A federal judge has denied an effort by Native American tribes to open a spotlighting season for deer in their ceded territories. The Great Lakes Indian Fish and Wildlife Commission (GLIFWC) voted in late November to authorize night hunting for deer by tribal members. To participate, tribal members had to pass a marksmanship test and apply for a night hunting permit. While 74 had passed the test, none had applied for a permit for a hunt scheduled to begin after Thanksgiving, according to the Associated Press.
Judge Barbara Crabb said the GLIFWC overstepped its authority when it quietly authorized Chippewa tribal night hunting in the northern third of the state. The Wisconsin Department of Natural Resources (DNR) filed suit seeking to stop the night hunt for fear of “the short amount of time to notify the public, the circumvention of court oversight and past rulings on night hunting for deer, and public safety,” according to Cathy Stepp, secretary of the DNR.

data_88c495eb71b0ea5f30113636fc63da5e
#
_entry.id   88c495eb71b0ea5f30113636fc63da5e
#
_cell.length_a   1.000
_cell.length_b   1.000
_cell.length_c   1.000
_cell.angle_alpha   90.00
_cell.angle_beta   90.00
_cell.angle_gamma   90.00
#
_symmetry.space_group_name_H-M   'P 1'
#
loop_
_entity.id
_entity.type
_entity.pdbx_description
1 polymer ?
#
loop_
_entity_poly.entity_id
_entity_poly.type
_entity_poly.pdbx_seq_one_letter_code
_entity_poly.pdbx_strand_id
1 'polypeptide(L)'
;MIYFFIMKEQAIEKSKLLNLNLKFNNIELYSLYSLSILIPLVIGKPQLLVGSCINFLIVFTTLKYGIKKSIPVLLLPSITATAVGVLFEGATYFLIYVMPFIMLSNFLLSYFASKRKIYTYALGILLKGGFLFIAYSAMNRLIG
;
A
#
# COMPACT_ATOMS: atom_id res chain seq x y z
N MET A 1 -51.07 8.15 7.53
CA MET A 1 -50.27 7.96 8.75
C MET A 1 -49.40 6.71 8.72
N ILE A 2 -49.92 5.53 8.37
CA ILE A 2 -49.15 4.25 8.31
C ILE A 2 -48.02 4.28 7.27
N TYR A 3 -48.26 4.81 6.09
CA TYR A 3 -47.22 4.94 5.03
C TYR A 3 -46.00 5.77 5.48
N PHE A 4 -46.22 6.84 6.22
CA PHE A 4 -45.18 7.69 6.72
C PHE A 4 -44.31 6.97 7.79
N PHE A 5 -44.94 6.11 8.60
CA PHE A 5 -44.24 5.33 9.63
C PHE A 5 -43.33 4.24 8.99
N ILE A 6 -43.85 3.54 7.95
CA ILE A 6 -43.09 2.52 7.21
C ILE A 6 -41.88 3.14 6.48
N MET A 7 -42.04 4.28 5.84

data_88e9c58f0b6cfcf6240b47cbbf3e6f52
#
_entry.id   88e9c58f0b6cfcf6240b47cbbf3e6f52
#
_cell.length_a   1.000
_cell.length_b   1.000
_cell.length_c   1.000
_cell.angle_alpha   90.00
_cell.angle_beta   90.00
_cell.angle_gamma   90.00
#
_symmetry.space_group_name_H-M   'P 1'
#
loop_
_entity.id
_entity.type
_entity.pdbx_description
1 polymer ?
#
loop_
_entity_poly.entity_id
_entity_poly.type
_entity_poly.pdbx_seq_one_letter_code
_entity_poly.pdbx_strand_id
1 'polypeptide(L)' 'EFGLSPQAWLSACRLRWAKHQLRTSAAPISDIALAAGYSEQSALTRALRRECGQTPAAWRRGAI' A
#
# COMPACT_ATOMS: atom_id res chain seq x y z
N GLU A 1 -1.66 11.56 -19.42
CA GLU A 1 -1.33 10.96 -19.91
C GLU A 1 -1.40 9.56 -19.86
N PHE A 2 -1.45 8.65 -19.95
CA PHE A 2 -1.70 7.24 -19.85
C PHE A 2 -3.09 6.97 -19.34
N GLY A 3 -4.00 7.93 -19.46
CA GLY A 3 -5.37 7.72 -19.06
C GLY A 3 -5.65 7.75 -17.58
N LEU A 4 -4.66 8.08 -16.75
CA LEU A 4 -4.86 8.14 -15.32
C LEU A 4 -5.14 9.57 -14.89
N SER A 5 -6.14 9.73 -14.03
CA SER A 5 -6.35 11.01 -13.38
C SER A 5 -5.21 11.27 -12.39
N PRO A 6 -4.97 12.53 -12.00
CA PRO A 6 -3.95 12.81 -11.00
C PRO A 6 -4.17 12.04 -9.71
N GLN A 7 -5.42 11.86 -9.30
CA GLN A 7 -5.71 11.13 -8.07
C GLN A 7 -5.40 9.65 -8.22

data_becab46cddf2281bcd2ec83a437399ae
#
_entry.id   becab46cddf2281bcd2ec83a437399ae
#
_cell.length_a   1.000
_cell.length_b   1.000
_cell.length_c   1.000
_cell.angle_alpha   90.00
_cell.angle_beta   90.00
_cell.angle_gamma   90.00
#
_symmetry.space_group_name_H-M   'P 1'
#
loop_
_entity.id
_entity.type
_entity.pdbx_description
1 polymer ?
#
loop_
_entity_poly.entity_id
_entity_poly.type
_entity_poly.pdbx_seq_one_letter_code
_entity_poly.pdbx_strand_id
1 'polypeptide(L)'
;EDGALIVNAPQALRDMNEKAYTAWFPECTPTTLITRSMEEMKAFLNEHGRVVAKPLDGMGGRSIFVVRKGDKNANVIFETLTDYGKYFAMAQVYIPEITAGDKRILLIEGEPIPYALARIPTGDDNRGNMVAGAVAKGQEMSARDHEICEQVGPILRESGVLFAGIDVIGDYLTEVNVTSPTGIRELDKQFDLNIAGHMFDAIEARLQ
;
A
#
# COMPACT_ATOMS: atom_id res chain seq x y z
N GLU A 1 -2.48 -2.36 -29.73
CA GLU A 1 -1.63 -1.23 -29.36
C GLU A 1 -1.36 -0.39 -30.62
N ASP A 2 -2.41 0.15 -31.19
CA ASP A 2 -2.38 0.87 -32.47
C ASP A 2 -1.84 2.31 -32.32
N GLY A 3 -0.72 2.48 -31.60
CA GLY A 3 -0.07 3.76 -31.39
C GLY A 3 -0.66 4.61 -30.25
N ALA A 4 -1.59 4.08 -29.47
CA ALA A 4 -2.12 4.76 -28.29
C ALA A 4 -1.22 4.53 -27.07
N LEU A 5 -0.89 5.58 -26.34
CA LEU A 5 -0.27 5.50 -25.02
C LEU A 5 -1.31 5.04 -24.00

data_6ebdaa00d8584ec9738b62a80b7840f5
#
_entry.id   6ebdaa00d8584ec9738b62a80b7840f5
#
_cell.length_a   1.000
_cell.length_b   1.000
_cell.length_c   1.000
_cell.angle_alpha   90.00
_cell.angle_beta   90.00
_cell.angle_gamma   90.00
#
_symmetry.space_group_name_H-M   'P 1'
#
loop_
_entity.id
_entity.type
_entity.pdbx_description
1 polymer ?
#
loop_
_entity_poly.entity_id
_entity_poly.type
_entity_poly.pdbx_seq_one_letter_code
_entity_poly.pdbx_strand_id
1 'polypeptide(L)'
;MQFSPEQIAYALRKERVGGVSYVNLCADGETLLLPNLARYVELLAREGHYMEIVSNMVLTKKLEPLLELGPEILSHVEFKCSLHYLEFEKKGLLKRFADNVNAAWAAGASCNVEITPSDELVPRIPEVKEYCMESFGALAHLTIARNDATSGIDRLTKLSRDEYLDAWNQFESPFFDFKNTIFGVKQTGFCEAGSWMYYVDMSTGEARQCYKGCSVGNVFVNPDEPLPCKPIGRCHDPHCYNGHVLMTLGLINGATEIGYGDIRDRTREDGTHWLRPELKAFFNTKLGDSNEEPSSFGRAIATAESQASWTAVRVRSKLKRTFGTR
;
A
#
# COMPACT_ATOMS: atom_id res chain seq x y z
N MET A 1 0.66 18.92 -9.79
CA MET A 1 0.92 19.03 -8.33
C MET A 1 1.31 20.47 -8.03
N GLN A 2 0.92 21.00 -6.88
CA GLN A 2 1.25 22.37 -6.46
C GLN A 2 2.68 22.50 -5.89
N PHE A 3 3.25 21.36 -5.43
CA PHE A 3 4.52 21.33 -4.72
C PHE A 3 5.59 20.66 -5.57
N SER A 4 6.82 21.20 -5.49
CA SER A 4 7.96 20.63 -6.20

The past ruling Stepp referred to was a ruling made more than 20 years ago that required the tribes and the state to negotiate changes to tribal hunting rules and to agree upon a rule before they are enacted.
In court last week, the tribes argued that night hunting by spotlight was safe and that it was no different from spotlighting predators at night as authorized by the DNR in the case of wolves. Court sessions began on December 12 and ended on December 17 when Judge Crabb passed down her ruling.
In a released statement, Stepp said she and her department were pleased with the judge’s decision.
“The DNR Secretary, the Department, and the State have maintained that the process established by the courts and the parties must be followed,” Stepp said. “The State will continue to work in good faith toward resolving the numerous issues surrounding the State’s management of natural resources within the ceded territory and their potential overlapping impacts with the Chippewa’s treaty established rights to self-regulate their own harvest.”